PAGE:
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KingNor
2006-Aug-09, 06:35 AM
Some noob questions:

I can see the Milky Way with no telescope/binoculars right?

I'm in San Jose California, so I CAN see it, right?

So what time of the year does it have to be? what time of night, how dark.. yadda yadda.


Thanks for helping me get a straight answer, so many astronomy sites are technical or all encompasing that I have a lot of trouble sifting through it.

Kaptain K
2006-Aug-09, 07:00 AM
Everything you can see from urban or suburban sites is part of the Milky Way. To see the band of light that we call the "Milky Way", you need to get to a dark site. At this time of year, in the early evening (between nightfall and midnight) the Milky Way stretches from the south-southeastern horizon (Sagittarius and Scorpius) upward through the summer triangle (Altair, Deneb and Vega) to the north-northwestern horizon.

Jens
2006-Aug-09, 07:07 AM
Some noob questions:

I can see the Milky Way with no telescope/binoculars right?



As Kaptain K suggested, you can definitely see it. Though it might be good to explain a bit further. Our solar system is in the milky way, so technically speaking, you are looking at the milky way when you look at the sun. Similarly, ALL the individual stars that can be seen in the sky are part of the milky way, in the sense of the milky way as our galaxy. The only thing (I think) that you can see with the naked eye outside of the milky way is M31 (the Andromeda Galaxy), and you have to have good viewing conditions to see it.

But I think probably what you meant to say is the "milky way" as the band of light that goes across the sky (it's actually looking into the plane of the galaxy). If it's dark enough, you can see it anywhere on earth, at all times of the year, though it's easier to see in some places (namely, looking into the center of the galaxy), which is what you see in the summertime (Northern hemisphere) in the early night.

I may be wrong on some of the details.

Tog
2006-Aug-09, 07:09 AM
Some noob questions:

I can see the Milky Way with no telescope/binoculars right?

Telescope, not really, it's way too big. Binoculars are okay but they still tend to show a collections of stars rather than the actual milky way the way you probably mean. Bare, naked eyes work the best.

I'm in San Jose California, so I CAN see it, right?

Well... The Mikly Way stretches from sort of north to sort of south and it best seen in the summer ans winter when it's high over head in the early part of the evening. You can see it from and position on Earth (more or less). The problem with your area is light pollution. You would need to get out of the city a bit. It will look like a thin cloud under dark skies, and a faint glow under semi-dark ones. under most city skies, it's invisible.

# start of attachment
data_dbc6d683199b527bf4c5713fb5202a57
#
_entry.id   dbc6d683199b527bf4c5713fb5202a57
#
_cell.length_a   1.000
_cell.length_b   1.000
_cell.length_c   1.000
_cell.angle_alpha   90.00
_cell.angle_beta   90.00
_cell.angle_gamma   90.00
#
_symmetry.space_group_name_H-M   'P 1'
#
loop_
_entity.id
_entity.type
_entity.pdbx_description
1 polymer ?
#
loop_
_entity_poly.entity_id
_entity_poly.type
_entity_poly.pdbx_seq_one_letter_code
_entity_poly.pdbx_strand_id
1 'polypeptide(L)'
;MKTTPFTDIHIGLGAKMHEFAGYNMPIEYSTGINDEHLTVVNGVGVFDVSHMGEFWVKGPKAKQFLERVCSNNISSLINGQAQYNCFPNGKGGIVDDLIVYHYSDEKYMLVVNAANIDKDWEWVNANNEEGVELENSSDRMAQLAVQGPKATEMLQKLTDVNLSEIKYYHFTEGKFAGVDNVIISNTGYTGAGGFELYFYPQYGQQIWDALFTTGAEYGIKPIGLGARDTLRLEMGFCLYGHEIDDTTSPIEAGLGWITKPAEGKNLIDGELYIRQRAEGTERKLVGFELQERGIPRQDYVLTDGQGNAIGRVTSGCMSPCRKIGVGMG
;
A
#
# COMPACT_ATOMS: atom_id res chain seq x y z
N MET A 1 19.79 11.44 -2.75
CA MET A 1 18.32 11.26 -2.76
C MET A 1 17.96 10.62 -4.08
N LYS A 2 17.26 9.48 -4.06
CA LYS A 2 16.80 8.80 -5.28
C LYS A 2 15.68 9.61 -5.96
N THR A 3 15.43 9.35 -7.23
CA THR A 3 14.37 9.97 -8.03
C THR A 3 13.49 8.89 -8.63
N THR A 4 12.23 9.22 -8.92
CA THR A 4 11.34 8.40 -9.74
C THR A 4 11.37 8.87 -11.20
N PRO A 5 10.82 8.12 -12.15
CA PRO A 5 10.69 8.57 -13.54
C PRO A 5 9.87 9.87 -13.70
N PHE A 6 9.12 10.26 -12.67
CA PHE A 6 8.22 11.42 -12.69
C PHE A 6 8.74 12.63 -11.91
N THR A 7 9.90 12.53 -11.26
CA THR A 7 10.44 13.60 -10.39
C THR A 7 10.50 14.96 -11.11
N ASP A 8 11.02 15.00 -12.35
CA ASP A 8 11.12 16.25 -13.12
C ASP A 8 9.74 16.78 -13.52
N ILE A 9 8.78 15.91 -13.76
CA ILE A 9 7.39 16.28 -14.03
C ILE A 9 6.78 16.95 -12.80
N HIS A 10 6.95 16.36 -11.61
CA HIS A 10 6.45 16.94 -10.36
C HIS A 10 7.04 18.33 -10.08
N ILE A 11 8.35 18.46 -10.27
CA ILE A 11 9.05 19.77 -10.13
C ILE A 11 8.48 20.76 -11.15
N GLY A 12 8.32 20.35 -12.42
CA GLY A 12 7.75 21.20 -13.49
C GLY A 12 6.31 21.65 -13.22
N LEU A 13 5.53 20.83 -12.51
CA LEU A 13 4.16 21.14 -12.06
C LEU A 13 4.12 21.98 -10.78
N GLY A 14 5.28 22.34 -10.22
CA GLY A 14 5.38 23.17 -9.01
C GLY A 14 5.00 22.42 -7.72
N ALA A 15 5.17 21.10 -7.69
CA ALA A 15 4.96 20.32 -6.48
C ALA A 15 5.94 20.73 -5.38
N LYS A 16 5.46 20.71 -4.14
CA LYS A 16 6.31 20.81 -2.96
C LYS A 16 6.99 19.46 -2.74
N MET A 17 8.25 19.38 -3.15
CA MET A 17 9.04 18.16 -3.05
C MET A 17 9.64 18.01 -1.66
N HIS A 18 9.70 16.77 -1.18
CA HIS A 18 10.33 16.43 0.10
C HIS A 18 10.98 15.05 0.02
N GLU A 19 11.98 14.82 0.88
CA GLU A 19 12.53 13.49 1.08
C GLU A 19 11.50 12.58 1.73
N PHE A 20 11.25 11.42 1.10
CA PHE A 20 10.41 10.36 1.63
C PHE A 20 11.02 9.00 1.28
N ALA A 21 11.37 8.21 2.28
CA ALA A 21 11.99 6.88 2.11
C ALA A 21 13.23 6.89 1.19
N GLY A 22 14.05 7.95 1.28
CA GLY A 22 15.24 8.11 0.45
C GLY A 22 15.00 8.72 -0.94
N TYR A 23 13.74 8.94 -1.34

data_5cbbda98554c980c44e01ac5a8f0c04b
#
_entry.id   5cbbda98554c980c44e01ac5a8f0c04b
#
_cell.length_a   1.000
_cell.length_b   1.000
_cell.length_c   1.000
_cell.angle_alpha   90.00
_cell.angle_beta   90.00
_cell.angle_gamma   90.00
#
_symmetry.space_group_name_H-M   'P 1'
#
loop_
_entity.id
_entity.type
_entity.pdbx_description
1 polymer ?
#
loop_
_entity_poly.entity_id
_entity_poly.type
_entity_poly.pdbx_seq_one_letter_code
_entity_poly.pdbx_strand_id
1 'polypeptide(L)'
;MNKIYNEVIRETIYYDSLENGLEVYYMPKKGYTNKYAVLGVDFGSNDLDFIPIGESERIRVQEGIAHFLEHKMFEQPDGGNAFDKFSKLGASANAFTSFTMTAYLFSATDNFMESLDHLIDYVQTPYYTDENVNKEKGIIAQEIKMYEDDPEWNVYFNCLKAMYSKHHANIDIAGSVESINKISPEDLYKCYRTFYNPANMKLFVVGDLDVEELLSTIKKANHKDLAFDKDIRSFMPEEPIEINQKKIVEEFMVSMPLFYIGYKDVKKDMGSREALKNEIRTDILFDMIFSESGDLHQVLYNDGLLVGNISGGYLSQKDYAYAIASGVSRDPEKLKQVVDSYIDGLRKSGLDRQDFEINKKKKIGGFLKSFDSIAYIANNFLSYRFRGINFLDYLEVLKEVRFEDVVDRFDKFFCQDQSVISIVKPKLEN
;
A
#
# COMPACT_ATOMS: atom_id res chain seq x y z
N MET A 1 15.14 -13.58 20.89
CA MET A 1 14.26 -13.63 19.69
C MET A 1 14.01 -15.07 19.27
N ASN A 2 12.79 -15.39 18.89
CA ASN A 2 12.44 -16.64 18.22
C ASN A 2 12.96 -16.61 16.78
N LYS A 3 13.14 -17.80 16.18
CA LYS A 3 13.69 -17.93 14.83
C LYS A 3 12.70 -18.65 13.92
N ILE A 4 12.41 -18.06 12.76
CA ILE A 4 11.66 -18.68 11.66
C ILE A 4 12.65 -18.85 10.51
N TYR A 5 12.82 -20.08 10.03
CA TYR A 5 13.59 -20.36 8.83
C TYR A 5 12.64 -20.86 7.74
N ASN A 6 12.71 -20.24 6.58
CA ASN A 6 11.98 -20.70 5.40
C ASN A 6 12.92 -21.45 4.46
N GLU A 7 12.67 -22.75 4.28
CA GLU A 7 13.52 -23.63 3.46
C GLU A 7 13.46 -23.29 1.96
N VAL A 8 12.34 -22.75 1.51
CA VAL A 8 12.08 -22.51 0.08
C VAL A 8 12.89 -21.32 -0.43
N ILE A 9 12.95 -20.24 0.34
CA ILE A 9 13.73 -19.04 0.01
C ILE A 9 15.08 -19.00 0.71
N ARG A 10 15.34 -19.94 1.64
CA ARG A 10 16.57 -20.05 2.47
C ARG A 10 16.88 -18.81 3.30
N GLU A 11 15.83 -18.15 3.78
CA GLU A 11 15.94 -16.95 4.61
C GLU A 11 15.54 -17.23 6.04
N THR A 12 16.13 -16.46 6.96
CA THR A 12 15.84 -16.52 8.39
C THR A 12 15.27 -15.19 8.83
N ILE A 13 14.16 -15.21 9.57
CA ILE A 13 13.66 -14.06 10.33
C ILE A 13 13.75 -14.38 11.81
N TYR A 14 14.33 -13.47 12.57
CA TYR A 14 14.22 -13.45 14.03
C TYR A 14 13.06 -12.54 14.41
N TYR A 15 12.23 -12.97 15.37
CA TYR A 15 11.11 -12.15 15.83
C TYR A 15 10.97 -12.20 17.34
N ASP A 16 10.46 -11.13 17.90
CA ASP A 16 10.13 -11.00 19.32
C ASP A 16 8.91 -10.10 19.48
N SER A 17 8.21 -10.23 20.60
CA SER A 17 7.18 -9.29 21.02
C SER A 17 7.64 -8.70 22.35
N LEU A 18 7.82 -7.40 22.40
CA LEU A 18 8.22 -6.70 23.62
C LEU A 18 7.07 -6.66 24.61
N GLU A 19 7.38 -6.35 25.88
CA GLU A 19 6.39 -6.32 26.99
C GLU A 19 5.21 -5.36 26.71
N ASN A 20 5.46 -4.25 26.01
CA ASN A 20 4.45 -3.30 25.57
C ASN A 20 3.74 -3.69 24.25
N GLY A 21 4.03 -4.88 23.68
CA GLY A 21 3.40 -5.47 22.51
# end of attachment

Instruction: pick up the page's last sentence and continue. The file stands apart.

So what time of the year does it have to be? what time of night, how dark.. yadda yadda.

Go outside and look for a large cros shaped directly overhead about 2 hours after sunset. That's Cygnus. The milky way runs pretty much straight through it. If you can't see the full cross, look for a large triangle, (made up of the stars, Vega, Deneb, and Altair) Altair will be the furthest south and Vega will be the furthest west. Deneb is the top of the cross (or the tail of the swan, since that's what Cygnus really is). It's pretty much in the Milky Way. As you get further south, you come to Sagitarius (Sagitarii). The center of the Milky Way is there and it will look the brightest in that area. This will be close to the southern horizon.


Thanks for helping me get a straight answer, so many astronomy sites are technical or all encompasing that I have a lot of trouble sifting through it.

Hopefully this will help you out a bit. I'm not that familiar with the San Jose area, so I'm not sure where you would go for dark skies. A Vegas road trip would work though, if you timed it right and ot out about 1/2 way there.;)

Van Rijn
2006-Aug-09, 07:28 AM
Here's the San Jose light pollution map. For good viewing, you want to get out to the blue or black zone:

http://cleardarksky.com/lp/SanJoseCAlp.html?Mn=astronomy

I'm in the Sacramento area. If I want to see the Milky Way (really see it, not just see little bits) I head up to the hills towards Tahoe or Northern California well above the Bay area. The population really thins down at the top end of the state and the light pollution goes with it.

max8166
2006-Aug-09, 09:10 AM
Here it is: http://antwrp.gsfc.nasa.gov/apod/ap060801.html
But as many of the posts here point out, you have to get away from light polution, so central Africa and Austrailia have low light pollution! Also make sure there is no moon on the night you go looking, oh and no clouds too, they really get in the way as it were.

You can find out when there will be no moon and the location of the Milky Way by entering your location in a Program Like http://sourceforge.net/projects/stellarium . For the cloud thing I guess local TV weather or http://www.weather.com/